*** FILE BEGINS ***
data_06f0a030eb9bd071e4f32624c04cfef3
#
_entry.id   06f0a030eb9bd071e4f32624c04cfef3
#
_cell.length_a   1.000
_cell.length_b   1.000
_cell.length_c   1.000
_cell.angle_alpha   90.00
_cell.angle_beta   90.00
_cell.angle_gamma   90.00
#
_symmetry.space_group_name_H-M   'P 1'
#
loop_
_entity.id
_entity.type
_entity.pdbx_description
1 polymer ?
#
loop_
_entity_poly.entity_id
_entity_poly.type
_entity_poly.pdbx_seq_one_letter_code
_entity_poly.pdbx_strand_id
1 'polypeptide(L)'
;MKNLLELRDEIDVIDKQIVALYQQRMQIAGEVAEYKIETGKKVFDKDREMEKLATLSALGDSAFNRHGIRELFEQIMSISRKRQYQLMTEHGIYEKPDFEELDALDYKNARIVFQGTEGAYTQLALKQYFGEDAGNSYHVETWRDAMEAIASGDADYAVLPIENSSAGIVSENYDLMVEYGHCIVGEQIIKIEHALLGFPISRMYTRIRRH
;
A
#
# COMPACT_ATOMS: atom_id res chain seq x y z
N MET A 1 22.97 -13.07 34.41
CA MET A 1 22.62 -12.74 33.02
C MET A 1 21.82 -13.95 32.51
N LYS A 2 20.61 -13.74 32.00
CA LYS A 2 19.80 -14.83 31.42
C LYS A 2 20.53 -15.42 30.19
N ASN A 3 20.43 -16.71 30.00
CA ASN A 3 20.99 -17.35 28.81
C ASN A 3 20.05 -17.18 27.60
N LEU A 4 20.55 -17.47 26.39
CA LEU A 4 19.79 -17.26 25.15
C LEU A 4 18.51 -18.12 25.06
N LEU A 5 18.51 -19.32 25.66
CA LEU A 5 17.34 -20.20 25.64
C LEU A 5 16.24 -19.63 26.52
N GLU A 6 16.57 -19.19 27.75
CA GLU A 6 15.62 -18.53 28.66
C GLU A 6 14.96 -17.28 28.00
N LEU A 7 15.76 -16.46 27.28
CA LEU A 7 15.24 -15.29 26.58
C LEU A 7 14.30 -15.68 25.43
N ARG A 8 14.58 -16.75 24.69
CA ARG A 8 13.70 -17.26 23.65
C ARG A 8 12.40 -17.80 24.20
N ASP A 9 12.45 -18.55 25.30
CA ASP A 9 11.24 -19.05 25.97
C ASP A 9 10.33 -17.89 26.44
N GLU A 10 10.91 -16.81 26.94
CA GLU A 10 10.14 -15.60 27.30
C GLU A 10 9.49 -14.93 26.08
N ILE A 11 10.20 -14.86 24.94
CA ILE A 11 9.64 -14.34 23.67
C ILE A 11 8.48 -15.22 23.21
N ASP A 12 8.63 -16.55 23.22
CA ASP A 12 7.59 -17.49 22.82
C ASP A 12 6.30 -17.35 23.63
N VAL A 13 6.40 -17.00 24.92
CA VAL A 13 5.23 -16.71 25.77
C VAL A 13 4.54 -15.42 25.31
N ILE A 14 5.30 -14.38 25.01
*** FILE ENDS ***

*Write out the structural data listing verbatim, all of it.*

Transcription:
data_06f0a030eb9bd071e4f32624c04cfef3
#
_entry.id   06f0a030eb9bd071e4f32624c04cfef3
#
_cell.length_a   1.000
_cell.length_b   1.000
_cell.length_c   1.000
_cell.angle_alpha   90.00
_cell.angle_beta   90.00
_cell.angle_gamma   90.00
#
_symmetry.space_group_name_H-M   'P 1'
#
loop_
_entity.id
_entity.type
_entity.pdbx_description
1 polymer ?
#
loop_
_entity_poly.entity_id
_entity_poly.type
_entity_poly.pdbx_seq_one_letter_code
_entity_poly.pdbx_strand_id
1 'polypeptide(L)'
;MKNLLELRDEIDVIDKQIVALYQQRMQIAGEVAEYKIETGKKVFDKDREMEKLATLSALGDSAFNRHGIRELFEQIMSISRKRQYQLMTEHGIYEKPDFEELDALDYKNARIVFQGTEGAYTQLALKQYFGEDAGNSYHVETWRDAMEAIASGDADYAVLPIENSSAGIVSENYDLMVEYGHCIVGEQIIKIEHALLGFPISRMYTRIRRH
;
A
#
# COMPACT_ATOMS: atom_id res chain seq x y z
N MET A 1 22.97 -13.07 34.41
CA MET A 1 22.62 -12.74 33.02
C MET A 1 21.82 -13.95 32.51
N LYS A 2 20.61 -13.74 32.00
CA LYS A 2 19.80 -14.83 31.42
C LYS A 2 20.53 -15.42 30.19
N ASN A 3 20.43 -16.71 30.00
CA ASN A 3 20.99 -17.35 28.81
C ASN A 3 20.05 -17.18 27.60
N LEU A 4 20.55 -17.47 26.39
CA LEU A 4 19.79 -17.26 25.15
C LEU A 4 18.51 -18.12 25.06
N LEU A 5 18.51 -19.32 25.66
CA LEU A 5 17.34 -20.20 25.64
C LEU A 5 16.24 -19.63 26.52
N GLU A 6 16.57 -19.19 27.75
CA GLU A 6 15.62 -18.53 28.66
C GLU A 6 14.96 -17.28 28.00
N LEU A 7 15.76 -16.46 27.28
CA LEU A 7 15.24 -15.29 26.58
C LEU A 7 14.30 -15.68 25.43
N ARG A 8 14.58 -16.75 24.69
CA ARG A 8 13.70 -17.26 23.65
C ARG A 8 12.40 -17.80 24.20
N ASP A 9 12.45 -18.55 25.30
CA ASP A 9 11.24 -19.05 25.97
C ASP A 9 10.33 -17.89 26.44
N GLU A 10 10.91 -16.81 26.94
CA GLU A 10 10.14 -15.60 27.30
C GLU A 10 9.49 -14.93 26.08
N ILE A 11 10.20 -14.86 24.94
CA ILE A 11 9.64 -14.34 23.67
C ILE A 11 8.48 -15.22 23.21
N ASP A 12 8.63 -16.55 23.22
CA ASP A 12 7.59 -17.49 22.82
C ASP A 12 6.30 -17.35 23.63
N VAL A 13 6.40 -17.00 24.92
CA VAL A 13 5.23 -16.71 25.77
C VAL A 13 4.54 -15.42 25.31
N ILE A 14 5.30 -14.38 25.01